Off-campus UNL users: To download campus access dissertations, please use the following link to log into our proxy server with your NU ID and password. When you are done browsing please remember to return to this page and log out.

Non-UNL users: Please talk to your librarian about requesting this dissertation through interlibrary loan.

Pathways to Early Childhood Internalizing Problems: The Role of the Family Environment

Erin L Ramsdell, University of Nebraska - Lincoln


Internalizing problems emerging during early childhood are associated with future difficulties in academic achievement, deficits in social and peer relations, and risk for psychopathology throughout the lifespan. Yet, relative to other forms of dysfunction such as externalizing problems, the early developmental pathways leading to internalizing problems have received less attention. The present study aimed to identify family pathways that unfold during pregnancy and the highly sensitive period of infancy that ultimately impact internalizing problems during early childhood, and to examine the differential effects of these pathways for children with varying degrees of temperamental fearfulness. To accomplish this objective, the dyadic construct of mutually responsive orientation (MRO) was observed in the interparental relationship during pregnancy and in both mother-infant and father-infant relationships as predictors of child internalizing problems at age 2. Findings revealed a significant direct effect of observed prenatal interparental MRO on father-infant and mother-infant MRO. Contrary to hypotheses, interparental and parent-infant MRO were not associated with internalizing problems under any level of temperamental fearfulness. Notably, few children exhibited clinically significant internalizing problems and, thus, broad socioemotional difficulties—which confer risk for the development of internalizing problems—were also examined. Results demonstrated an indirect effect of prenatal interparental MRO on early emotional and socio-behavioral competencies via father-infant MRO. Taken together, findings suggest a dyadic, underlying quality of the interparental relationship—mutually responsive orientation—sets the stage for optimal functioning in the parent-infant relationship and mitigates risk for socioemotional difficulties. Further, results underscore the importance of integrating fathers into prevention and intervention efforts when they are part of the family system.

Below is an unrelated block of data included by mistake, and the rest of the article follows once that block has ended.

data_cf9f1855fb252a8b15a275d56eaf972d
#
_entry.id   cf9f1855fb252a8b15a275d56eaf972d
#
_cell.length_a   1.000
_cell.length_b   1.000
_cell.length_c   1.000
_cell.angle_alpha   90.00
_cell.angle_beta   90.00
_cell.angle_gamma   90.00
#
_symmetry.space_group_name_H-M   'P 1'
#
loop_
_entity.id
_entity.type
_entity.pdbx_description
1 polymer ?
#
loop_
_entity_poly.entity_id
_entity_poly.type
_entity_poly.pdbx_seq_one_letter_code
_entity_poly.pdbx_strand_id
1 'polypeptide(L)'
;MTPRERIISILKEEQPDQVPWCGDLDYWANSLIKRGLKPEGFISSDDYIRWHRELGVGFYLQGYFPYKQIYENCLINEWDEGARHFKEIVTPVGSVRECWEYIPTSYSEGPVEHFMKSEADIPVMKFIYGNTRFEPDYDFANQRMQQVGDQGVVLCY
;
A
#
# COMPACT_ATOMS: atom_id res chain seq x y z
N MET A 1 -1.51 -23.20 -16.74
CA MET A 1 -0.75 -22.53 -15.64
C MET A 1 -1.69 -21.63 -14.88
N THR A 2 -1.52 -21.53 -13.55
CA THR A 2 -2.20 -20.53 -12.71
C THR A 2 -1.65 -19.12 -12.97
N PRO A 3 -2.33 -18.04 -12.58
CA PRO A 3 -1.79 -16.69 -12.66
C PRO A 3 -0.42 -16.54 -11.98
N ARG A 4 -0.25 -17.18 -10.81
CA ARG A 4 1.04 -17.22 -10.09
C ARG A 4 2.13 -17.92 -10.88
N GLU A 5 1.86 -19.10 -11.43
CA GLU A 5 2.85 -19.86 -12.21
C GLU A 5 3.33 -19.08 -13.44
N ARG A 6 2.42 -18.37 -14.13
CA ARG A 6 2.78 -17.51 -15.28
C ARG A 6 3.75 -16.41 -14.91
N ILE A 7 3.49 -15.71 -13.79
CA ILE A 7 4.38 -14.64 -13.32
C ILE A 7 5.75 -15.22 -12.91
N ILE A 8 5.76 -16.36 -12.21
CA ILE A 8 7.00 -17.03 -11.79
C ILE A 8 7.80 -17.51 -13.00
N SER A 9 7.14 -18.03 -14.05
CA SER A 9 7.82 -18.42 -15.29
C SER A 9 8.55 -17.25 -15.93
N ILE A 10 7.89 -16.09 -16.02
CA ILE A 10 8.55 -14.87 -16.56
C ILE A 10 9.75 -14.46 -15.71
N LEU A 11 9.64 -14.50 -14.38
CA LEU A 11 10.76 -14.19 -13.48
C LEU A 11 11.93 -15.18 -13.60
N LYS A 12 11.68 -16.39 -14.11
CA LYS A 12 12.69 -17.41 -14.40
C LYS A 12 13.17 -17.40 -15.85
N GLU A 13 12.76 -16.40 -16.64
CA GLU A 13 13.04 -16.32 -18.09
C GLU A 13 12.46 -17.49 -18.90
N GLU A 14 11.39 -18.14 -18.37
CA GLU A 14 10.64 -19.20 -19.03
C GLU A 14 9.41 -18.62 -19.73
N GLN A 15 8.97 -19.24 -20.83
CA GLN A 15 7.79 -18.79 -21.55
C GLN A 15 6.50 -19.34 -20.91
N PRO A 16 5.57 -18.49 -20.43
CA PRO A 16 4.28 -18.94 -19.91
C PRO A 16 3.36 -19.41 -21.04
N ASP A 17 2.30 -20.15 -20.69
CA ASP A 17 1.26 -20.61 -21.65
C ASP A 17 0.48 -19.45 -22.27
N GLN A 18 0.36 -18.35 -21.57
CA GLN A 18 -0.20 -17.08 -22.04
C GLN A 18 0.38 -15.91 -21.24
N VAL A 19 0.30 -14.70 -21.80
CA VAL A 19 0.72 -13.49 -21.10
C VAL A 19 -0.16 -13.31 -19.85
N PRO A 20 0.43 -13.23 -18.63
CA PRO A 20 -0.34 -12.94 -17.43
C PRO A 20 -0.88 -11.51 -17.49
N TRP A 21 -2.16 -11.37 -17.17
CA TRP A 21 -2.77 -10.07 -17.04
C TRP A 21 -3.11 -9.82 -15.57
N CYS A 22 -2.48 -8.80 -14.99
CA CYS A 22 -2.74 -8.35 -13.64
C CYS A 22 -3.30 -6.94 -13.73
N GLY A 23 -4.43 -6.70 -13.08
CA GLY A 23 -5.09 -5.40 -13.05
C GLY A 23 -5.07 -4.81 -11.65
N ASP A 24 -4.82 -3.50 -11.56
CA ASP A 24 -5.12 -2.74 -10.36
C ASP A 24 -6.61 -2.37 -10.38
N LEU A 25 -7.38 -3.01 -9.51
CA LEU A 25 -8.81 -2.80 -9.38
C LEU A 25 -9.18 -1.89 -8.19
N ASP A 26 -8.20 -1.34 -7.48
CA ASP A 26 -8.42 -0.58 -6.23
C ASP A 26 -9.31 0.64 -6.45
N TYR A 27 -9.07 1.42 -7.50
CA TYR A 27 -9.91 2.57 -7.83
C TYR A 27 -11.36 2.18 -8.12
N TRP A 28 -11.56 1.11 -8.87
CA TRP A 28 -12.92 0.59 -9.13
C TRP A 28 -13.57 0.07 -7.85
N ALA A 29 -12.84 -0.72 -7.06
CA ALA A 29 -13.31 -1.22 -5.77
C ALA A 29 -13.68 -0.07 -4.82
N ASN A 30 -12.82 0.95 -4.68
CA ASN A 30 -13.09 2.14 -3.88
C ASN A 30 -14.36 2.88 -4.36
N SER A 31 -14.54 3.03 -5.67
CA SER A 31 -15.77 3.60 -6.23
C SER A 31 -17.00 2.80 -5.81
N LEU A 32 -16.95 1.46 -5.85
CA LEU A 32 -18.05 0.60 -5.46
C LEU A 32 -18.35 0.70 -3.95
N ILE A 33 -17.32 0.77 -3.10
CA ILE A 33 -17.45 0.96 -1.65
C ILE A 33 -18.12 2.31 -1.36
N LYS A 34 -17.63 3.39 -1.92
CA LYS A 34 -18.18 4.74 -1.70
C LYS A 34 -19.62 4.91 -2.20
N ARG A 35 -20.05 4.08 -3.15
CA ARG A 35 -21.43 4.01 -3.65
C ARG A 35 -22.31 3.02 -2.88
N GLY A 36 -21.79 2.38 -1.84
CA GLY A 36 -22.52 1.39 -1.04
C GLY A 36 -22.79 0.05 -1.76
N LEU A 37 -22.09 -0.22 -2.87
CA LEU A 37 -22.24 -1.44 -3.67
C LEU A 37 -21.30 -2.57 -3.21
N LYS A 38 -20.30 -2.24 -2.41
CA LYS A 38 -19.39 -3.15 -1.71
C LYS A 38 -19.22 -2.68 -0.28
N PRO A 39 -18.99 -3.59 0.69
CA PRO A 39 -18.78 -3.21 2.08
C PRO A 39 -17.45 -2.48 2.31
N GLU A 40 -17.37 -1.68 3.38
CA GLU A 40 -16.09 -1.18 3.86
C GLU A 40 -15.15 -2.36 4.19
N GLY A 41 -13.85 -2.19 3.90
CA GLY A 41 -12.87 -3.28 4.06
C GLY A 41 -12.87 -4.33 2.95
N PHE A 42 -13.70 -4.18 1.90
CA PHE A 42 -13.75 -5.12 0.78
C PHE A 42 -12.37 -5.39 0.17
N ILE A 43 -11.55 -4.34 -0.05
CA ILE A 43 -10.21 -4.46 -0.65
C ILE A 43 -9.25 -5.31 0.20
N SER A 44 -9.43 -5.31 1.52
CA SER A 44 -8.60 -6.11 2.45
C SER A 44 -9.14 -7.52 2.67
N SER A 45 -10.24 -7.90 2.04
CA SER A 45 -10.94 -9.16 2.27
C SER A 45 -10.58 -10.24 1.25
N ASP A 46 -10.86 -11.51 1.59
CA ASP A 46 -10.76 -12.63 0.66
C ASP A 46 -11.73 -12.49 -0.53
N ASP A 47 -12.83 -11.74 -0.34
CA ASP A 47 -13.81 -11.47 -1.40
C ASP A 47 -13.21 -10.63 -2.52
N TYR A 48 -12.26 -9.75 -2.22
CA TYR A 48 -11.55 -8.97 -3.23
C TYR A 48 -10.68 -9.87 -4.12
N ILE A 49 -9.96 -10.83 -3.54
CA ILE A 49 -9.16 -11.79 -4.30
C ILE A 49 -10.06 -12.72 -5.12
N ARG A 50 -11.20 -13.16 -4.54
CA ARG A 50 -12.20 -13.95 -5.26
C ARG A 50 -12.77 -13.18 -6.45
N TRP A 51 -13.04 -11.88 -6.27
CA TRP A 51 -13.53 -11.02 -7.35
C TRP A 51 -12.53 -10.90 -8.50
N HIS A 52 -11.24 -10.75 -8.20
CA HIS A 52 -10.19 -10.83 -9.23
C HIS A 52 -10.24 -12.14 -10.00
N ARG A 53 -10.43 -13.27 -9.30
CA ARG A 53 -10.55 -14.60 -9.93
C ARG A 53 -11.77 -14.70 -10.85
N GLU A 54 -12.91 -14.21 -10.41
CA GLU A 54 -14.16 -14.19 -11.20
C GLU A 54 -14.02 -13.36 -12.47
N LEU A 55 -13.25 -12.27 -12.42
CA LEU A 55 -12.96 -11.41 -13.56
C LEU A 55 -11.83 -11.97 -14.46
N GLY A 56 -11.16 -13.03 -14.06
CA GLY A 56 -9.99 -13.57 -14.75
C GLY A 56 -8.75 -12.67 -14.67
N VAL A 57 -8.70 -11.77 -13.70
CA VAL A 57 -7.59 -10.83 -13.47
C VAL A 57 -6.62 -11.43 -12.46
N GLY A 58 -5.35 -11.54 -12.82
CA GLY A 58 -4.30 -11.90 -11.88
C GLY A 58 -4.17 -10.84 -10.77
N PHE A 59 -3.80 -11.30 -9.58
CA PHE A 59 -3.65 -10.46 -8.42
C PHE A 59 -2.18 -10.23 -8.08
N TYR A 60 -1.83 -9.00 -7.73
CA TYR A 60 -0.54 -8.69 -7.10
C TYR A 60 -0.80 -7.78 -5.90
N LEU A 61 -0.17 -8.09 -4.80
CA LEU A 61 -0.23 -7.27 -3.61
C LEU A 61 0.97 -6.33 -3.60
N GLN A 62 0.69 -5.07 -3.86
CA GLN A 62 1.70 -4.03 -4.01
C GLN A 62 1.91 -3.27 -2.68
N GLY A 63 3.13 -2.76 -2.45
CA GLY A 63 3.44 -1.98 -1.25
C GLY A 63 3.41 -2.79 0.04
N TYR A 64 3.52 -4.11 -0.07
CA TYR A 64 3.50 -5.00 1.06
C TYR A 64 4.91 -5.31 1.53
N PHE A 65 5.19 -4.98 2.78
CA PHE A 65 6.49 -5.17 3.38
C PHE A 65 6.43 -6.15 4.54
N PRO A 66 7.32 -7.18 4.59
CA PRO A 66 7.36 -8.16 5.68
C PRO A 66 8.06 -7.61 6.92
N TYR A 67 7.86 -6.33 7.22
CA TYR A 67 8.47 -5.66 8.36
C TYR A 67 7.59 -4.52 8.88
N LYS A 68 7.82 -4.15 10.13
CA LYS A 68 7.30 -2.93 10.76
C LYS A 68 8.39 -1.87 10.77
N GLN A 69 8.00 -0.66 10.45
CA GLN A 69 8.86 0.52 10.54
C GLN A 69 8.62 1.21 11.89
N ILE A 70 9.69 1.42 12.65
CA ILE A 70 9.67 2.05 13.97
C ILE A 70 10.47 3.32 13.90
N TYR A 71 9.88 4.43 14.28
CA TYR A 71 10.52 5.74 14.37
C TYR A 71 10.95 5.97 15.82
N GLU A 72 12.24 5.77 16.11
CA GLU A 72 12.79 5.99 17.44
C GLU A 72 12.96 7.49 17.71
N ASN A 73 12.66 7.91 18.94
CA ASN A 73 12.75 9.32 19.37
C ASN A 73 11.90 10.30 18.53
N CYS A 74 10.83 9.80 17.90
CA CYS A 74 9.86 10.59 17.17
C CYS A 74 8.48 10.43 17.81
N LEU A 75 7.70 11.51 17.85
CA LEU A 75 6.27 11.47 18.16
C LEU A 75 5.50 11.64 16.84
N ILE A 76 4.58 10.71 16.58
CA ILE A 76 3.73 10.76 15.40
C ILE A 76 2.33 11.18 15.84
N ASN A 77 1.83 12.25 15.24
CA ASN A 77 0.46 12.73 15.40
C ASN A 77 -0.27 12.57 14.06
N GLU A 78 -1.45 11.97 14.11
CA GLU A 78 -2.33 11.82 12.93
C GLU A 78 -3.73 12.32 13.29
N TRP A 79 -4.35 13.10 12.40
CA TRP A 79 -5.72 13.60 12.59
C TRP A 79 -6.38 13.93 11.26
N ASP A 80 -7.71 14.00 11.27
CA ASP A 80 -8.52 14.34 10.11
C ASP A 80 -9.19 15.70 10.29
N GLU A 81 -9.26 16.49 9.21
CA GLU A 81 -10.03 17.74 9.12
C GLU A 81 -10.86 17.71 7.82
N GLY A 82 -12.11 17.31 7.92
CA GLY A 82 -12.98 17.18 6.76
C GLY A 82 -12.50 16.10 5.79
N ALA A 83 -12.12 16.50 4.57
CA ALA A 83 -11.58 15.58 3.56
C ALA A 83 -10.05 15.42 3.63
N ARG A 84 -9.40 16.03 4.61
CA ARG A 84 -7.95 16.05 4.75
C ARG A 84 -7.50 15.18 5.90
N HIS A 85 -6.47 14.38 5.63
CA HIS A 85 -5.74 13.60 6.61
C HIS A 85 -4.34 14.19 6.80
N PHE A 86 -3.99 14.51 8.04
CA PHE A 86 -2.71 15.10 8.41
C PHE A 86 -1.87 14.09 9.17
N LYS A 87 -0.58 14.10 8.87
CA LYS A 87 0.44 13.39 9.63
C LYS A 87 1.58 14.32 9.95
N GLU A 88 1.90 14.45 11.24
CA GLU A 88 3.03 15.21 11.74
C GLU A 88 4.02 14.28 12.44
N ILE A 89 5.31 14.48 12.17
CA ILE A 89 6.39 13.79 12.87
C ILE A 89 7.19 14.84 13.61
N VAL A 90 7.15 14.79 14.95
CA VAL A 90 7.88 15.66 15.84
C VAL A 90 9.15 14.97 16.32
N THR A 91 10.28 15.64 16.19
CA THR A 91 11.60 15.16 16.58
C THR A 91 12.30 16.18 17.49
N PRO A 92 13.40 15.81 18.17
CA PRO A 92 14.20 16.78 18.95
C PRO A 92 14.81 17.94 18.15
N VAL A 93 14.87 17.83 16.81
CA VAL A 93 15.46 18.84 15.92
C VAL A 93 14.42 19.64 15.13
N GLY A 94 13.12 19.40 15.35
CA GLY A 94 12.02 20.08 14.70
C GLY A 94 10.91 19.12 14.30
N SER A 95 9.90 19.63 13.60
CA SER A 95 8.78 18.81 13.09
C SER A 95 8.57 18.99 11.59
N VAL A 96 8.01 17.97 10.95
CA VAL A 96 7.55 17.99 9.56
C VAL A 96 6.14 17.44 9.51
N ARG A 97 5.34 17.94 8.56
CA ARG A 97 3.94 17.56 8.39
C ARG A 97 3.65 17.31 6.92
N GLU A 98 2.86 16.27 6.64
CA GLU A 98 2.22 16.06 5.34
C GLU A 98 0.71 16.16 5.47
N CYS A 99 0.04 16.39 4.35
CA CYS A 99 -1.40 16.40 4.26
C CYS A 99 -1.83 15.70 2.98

Subject Area

Clinical psychology|Psychology|Obstetrics|Social psychology

Recommended Citation

Ramsdell, Erin L, "Pathways to Early Childhood Internalizing Problems: The Role of the Family Environment" (2023). ETD collection for University of Nebraska - Lincoln. AAI30569748.